Friday, December 3, 2010

Bash named pipes

Pipes are a unix staple. They're core to the unix philosophy of modularity. Bashes named pipes just knock this up a notch.

Lets say we have two directories that should have contain the same files, but one is on a case insensitive file system, so some files might differ in case. We could do this, using normal pipes to process the directory entries.

ls dir1 | tr "[:lower:]" "[:upper:]" | sort > dir1_contents
ls dir2 | tr "[:lower:]" "[:upper:]" | sort > dir2_contents
diff dir1_contents dir2_contents

But this is kind of hacky and creates two temporary files.

Bash named pipes lets you use the output of a pipe system in place of a filename. Its almost like the pipes were written into temporary files and the files deleted afterwards, but no disk space is consumed by the files.

diff <( ls dir1 | tr "[:lower:]" "[:upper:]" | sort ) <( ls dir2 | tr "[:lower:]" "[:upper:]" | sort )

Much neater.

Mind you I haven't used these often, but if you know they exist they can make some painful multistep processes much simpler.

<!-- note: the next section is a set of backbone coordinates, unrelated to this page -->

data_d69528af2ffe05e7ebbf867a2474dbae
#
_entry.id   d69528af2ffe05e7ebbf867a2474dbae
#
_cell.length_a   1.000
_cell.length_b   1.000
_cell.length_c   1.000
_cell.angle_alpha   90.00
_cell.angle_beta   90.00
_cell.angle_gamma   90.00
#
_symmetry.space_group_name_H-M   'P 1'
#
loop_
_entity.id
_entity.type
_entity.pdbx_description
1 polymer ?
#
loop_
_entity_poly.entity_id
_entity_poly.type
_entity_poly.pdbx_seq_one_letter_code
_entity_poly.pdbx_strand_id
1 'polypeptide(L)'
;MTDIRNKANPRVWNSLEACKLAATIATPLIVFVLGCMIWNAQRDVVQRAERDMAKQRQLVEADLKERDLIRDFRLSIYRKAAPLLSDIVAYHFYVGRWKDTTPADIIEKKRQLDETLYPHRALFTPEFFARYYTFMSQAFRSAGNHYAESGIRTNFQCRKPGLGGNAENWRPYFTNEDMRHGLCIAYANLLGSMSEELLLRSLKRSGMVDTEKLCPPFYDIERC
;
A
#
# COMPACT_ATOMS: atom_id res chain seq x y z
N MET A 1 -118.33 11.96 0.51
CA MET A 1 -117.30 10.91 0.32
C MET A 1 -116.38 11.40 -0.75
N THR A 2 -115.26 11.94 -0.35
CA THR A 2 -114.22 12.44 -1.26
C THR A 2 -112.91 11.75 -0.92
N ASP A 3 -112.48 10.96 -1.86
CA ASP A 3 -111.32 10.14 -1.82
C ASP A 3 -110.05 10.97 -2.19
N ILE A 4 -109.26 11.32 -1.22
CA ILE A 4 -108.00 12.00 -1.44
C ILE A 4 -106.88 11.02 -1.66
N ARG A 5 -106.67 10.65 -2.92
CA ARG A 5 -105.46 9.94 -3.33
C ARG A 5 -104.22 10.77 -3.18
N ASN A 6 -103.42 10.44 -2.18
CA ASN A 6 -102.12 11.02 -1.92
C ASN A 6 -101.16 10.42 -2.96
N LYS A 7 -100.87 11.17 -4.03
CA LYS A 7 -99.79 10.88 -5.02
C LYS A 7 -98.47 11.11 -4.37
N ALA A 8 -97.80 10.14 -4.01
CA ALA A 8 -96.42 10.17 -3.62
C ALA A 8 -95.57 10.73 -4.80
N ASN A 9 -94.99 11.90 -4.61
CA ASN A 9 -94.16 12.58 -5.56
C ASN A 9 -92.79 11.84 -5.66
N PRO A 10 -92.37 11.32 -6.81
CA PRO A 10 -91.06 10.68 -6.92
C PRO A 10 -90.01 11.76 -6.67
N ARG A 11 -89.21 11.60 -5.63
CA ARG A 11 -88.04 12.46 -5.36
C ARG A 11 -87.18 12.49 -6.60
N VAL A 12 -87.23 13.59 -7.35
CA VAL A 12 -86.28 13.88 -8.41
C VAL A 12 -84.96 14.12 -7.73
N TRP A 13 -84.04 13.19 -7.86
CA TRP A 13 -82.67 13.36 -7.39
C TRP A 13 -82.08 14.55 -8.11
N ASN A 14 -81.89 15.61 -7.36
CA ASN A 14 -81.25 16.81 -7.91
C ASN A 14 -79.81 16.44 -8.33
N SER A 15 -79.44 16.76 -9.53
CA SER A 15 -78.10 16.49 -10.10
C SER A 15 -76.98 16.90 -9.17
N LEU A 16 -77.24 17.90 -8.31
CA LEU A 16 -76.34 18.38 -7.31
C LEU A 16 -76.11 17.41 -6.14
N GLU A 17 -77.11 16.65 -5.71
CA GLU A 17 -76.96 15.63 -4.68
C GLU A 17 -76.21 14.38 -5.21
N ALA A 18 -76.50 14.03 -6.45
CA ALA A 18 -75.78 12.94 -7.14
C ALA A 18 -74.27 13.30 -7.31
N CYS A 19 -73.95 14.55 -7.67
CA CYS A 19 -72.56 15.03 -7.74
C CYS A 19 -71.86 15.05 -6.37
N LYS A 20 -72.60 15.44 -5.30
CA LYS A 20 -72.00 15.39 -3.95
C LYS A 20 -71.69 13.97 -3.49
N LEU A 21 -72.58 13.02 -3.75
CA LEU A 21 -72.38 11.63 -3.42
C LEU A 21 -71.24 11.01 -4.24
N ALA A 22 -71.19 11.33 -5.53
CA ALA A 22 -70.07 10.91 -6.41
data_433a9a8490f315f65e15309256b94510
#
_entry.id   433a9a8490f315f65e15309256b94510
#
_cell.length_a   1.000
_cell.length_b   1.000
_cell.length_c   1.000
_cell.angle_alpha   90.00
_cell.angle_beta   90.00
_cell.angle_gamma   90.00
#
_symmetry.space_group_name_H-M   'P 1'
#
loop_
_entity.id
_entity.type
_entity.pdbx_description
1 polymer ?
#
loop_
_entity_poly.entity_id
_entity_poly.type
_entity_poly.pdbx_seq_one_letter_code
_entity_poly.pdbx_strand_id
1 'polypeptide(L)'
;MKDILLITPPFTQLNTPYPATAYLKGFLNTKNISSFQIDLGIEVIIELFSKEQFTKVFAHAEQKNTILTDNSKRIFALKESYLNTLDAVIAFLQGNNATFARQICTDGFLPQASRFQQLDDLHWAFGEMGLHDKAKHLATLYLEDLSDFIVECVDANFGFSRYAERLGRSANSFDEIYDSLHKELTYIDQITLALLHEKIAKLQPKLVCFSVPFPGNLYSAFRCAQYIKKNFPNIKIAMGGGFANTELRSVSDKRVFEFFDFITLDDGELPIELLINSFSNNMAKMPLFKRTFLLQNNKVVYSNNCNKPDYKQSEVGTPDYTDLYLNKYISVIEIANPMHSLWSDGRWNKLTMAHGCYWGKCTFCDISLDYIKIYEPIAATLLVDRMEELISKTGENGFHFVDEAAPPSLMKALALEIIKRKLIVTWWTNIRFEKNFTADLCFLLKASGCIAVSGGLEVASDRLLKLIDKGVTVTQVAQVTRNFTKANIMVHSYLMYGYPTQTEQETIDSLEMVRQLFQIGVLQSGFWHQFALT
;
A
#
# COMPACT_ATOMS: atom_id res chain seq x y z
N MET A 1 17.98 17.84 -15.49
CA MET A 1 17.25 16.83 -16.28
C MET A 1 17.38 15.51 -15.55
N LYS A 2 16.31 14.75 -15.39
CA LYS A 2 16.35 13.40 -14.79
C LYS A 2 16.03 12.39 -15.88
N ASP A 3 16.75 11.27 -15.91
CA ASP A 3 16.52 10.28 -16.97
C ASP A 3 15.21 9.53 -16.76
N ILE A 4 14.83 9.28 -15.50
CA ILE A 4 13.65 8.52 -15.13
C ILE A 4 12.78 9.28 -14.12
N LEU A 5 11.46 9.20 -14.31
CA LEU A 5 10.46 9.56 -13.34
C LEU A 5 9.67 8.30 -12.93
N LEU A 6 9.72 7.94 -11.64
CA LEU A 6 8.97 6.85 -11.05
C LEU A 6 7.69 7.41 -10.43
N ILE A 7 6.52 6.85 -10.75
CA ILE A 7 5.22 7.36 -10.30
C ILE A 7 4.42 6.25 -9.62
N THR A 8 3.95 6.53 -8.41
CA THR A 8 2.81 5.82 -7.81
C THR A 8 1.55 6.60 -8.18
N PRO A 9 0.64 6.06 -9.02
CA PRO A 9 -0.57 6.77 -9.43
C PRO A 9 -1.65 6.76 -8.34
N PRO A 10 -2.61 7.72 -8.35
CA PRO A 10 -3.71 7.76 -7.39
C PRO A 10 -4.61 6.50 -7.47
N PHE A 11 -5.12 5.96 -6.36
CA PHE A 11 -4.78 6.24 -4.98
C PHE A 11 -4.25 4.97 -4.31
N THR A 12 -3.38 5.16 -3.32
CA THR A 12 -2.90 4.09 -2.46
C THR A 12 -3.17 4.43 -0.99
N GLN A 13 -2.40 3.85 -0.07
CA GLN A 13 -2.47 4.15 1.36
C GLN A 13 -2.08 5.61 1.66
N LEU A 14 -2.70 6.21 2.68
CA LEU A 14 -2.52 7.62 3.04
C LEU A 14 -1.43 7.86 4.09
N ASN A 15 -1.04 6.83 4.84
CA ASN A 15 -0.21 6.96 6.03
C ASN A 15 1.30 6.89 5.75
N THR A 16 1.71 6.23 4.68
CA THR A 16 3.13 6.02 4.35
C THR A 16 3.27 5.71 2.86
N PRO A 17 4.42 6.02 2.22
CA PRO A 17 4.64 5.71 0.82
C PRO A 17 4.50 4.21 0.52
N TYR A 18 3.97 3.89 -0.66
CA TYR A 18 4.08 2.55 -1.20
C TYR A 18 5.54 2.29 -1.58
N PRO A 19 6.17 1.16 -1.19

1. I find it interesting that the bash name pipes actually have no names!

    Effectively you are pushing in the output of two subshells.

  2. Hi Wally, It does seem odd at first doesn't it.

    However the underlying OS feature used to implement this is called "named pipes".

    What bash does is actually create a named temporary file/pipe using the mkfifo command to do everything and hides the magic from you. An equivalent but more verbose way of doing this is

    mkfifo pipeA ; mkfifo pipeB ; diff pipeA pipeB ; ls dir1 | sort > pipeA ; ls dir2 | sort > pipeB

    But the bash way use using those named pipes is much neater IMO.

  3. Named pipes are magically named under the hood. It's much more helpful to have your explanation for that magic, and I certainly agree that the "bash-way" is the more elegant.

    (Its still 2 sub-shells throwing stuff into those pipes).

    Now, I wonder if I can tart up my Solaris backup scripts to do things this way and make them smaller and simpler.

    Then again they have run OK every day for the last 5 years w/o trouble so perhaps I'll just leave them alone.